Keidel: Captain Comeback? Or Is Derek Jeter An Aging Icon?
By Jason Keidel
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For a few months now, the Yankees and their more throaty fans have regarded their “returning troops” with the profundity behind the Manhattan Project.
Leading the cavalry was Mark Teixeira, and we see how that went. Then it was Curtis Granderson, and we see how that’s going. Now we’ve got Derek Jeter, the third member of the sacred triumvirate, who’s ensconced in his second comeback from the same ankle injury.
Jeter assured us he would be ready by Opening Day, but was stung by the very stubbornness that made him a Hall of Fame player, rushing his return. This time he seems to have followed the doctor’s orders down to the letter.
So, what can we expect from the captain when he finally jogs onto the diamond? Is he the mutant to whom age is merely a number or the aging icon who struggled so mightily before 2012?
Is Jeter the difference between winning and losing the AL pennant? The division? The wild card? Just a week ago, the Yankees were far closer to last place than first. But an essential, six-game winning streak catapulted the Bombers back into to the wild card cauldron.
Is it fair to expect a 39-year-old shortstop, no matter his name, to lead a team 80-games deep into the season, to change it’s identity of odd underdogs, an amalgam of scrappy has-beens and no-names? Or can he just be the compass? It wouldn’t be fair to expect anyone, much less someone of Jeter’s vintage, to bolt to a sizzling start, bat leadoff, and lead them past the surprising Red Sox.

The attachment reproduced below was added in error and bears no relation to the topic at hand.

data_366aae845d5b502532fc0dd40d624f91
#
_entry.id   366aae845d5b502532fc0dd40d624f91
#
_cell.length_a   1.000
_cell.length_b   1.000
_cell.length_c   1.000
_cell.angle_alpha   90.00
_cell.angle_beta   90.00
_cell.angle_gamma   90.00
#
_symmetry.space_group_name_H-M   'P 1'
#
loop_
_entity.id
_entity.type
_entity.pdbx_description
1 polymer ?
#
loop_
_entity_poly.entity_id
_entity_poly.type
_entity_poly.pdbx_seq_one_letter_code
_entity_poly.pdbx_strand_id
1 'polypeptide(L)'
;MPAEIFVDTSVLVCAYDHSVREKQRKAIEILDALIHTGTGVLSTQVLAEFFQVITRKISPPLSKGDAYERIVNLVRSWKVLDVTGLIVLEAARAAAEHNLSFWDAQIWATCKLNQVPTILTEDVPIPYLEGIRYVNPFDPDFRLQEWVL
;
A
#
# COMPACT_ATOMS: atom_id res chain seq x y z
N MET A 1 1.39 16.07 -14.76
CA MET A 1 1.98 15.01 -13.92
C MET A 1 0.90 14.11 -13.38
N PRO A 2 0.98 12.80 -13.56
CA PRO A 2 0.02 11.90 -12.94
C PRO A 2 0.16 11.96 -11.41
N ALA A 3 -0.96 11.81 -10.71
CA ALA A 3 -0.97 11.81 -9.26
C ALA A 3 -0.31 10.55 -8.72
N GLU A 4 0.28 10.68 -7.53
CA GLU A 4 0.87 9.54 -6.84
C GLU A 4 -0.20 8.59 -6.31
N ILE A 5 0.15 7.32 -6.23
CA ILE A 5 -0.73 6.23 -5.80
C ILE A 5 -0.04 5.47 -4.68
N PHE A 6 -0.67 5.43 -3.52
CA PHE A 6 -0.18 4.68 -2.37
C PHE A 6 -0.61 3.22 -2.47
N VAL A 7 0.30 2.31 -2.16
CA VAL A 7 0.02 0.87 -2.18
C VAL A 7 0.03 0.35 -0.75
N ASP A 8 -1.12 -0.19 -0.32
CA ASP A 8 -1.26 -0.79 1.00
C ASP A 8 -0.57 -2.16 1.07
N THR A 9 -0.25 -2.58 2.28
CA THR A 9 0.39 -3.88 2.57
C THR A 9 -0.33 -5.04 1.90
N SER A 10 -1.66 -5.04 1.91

Jeter has gotten nearly a million votes to start the All-Star game, despite not taking one official swing this season. It’s a nice gesture from a fawning fan base clinging to the halcyon years. Frankly, if Jeter can hit .280, play solid defense, and drop invaluable wisdom on his eager congregation, then he has done his job.
At some point the Yankees are what they are. And A-Rod is not a knight in any armor. The beleaguered third baseman could face a suspension before he reaches the batter’s box. So it’s on Jeter to teach the haggard troops what September baseball is about. Assuming they’re around. Assuming he still can.
But we’ve been told that Jeter and A-Rod represent more than on-field statistics. Their return represents a return to order before and behind the media lens.
There have been myriad theories about the Yankees’ sagging attendance and woeful TV ratings. The consensus seems to be that the Yankees, a baseball galaxy of stars since King George stole the squad from CBS in 1973, needs celebrities as much as .300 hitters.
Or it could be that the new stadium and its obscene pricing has driven the blue-collar fan from the game and has become a trough for front-running, red wine and wind chime observers who need a certain, TMZ quality to the team in order to lug their iPhones to the seats.
No doubt the Yankees need some big names to satisfy fans and justify the $5 water and ten-buck beer. But victory is sexy and profitable on its own. And Derek Jeter, no matter his age or wage, should help them do what they’ve always done with him: win. At least a little more than they would have without him.
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